The haunting tale of Bakersfield’s Padre Hotel
BAKERSFIELD, Calif. (CN) — "This looks like the cover of, like, a horror movie poster," Jack Osbourne, host of the Travel Channel's "Portals to Hell" series, says as his black SUV pulls up in front of the Padre Hotel in downtown Bakersfield. He gets out of the car and stares up at the imposing cream and brown façade, bathed in pale winter sunlight. "First impressions: it actually does remind me of 'The Shining.' It's got that same kind of vibe."
Osbourne and fellow paranormal investigator Heather Taddy visited the Bakersfield landmark in December 2020. Thanks in large part to the Covid-19 pandemic, which slowed down business considerably, they and their small crew were able to stay in the hotel alone for two days, marking the first time the hotel has been investigated for television.
Before locking themselves down for the investigation, Osbourne and Taddy chatted with general manager Jennifer Johnson and a few other staff members about their experiences working at the Padre.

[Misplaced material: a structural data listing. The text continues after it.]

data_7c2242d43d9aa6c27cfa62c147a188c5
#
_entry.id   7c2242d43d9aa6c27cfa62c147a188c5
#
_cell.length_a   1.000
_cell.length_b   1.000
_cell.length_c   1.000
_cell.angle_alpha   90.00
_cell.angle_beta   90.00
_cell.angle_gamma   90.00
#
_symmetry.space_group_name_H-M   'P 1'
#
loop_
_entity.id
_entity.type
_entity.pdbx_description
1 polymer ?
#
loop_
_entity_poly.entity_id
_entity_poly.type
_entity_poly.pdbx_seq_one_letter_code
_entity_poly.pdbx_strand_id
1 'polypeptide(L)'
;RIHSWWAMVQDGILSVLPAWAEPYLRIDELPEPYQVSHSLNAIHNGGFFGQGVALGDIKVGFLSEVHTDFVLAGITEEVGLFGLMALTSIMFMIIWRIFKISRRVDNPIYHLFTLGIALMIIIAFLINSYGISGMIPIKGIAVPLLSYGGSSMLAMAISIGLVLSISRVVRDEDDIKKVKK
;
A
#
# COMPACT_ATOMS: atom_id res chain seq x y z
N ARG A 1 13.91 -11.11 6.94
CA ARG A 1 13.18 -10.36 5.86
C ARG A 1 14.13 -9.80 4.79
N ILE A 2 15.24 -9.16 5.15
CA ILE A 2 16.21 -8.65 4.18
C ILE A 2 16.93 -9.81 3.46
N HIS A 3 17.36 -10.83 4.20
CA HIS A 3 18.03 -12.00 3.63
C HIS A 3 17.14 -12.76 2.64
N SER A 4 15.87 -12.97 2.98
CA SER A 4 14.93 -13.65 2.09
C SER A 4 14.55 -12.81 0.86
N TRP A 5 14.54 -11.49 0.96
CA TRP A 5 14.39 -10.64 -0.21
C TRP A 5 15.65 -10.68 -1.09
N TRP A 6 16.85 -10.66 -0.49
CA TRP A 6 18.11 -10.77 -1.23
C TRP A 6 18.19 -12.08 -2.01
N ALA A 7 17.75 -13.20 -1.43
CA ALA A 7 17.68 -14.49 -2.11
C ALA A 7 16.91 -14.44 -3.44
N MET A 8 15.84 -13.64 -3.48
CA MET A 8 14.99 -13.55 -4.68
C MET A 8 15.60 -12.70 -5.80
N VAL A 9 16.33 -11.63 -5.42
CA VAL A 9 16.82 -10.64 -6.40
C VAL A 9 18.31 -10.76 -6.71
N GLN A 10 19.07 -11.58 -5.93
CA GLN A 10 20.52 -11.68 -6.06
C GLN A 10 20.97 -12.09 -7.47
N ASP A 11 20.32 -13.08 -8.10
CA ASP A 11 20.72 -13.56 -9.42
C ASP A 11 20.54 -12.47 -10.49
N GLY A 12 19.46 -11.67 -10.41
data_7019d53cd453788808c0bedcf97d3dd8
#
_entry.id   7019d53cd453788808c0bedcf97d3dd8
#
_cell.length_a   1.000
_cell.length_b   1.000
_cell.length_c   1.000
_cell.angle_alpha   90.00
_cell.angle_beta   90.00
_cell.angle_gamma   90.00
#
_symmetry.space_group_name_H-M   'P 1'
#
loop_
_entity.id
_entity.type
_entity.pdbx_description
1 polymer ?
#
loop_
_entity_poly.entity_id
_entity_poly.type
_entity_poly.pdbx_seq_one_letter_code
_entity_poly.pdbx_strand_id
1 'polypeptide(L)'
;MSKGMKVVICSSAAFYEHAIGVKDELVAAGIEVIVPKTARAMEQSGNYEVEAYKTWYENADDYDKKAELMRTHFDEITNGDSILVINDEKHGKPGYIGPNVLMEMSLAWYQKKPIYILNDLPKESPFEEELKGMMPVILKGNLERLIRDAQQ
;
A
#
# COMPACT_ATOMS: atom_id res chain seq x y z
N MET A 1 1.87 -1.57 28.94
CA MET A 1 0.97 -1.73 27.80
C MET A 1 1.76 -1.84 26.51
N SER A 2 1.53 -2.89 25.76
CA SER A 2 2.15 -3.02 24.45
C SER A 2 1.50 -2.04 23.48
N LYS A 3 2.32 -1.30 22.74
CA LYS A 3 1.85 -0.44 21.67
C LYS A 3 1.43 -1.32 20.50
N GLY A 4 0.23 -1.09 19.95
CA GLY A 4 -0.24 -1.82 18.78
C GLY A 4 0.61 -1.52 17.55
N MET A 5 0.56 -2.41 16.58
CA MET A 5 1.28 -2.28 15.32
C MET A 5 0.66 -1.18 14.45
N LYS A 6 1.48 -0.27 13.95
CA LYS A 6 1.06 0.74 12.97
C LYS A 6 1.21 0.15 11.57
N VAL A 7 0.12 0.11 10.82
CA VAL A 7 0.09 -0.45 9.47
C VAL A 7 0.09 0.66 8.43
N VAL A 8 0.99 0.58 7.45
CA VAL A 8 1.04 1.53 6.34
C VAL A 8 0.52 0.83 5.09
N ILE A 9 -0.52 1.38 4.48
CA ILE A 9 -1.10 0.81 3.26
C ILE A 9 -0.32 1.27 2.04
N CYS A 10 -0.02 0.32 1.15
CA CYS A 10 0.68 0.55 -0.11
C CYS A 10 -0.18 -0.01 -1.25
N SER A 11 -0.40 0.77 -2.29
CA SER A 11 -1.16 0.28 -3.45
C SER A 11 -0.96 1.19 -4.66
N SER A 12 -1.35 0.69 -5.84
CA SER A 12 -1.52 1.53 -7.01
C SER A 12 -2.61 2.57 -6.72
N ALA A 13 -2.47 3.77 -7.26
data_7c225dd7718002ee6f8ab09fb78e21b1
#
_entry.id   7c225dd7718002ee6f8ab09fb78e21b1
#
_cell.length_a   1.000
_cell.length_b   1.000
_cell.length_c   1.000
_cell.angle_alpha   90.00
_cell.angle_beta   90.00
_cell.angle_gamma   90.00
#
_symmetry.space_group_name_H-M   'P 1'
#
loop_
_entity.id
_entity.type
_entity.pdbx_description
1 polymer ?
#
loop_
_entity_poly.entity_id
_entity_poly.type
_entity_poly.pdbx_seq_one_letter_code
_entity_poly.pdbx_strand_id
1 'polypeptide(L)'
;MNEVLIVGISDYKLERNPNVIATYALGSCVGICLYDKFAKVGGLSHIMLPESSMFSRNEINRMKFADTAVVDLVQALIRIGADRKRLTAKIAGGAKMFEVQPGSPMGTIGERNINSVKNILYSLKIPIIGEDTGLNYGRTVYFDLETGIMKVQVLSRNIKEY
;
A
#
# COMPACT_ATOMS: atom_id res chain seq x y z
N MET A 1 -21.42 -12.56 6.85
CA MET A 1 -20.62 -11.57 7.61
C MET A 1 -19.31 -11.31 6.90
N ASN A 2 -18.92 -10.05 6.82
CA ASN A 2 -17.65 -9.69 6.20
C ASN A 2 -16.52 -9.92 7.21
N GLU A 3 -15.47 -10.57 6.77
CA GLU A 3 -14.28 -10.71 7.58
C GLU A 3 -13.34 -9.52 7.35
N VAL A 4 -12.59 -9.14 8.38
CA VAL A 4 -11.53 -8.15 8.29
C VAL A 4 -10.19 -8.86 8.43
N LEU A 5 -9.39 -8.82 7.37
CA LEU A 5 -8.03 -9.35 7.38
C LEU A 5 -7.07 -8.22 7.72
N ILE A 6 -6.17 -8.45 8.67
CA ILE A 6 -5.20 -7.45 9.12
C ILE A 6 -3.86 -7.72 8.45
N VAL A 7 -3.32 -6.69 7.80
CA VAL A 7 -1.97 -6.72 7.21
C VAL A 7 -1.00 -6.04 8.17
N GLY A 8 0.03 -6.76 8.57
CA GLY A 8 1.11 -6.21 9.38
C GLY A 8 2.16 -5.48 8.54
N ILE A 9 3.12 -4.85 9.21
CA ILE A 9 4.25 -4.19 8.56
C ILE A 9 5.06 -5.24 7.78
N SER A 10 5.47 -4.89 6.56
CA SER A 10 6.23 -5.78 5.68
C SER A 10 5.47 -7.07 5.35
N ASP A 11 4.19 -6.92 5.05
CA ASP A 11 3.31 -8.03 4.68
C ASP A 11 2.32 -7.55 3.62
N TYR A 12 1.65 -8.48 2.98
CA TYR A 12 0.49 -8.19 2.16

The ghost of a little girl is especially active in the hotel lobby, Johnson said in the episode, and "likes to tug on shirts and aprons." She also apparently left a handprint on a column in the hotel's Farmacy Café, which seems to come back no matter how many times employees clean it off.
Sinks also turn off and on by themselves in the public restroom downstairs, Johnson said. She also noticed that the locks on the bathroom doors often jiggle with no one on the other side.
"Oh, that's just the ghost," her co-workers told her when she mentioned it.
A cook named Andreas said he routinely sees a tall man in a white coat walking down the hallways and thought he was the chef until one day the chef was cooking upstairs and Andreas saw the man downstairs. Johnson said that housekeeping staff often feel like they're being watched. When they turn to look, they catch a quick glimpse of a tall man in a long coat who quickly vanishes.
The seventh floor is said to be a particular hotbed of paranormal activity, as are the upper floors in general.
"It’s a beautiful hotel. It’s been modernized, but there is a sense of a home abandoned. There is a vibe that is palpable, that is bad,” Osbourne said in an article for Bakersfield.com discussing the Padre episode, which aired as the show's season 2 finale in 2021.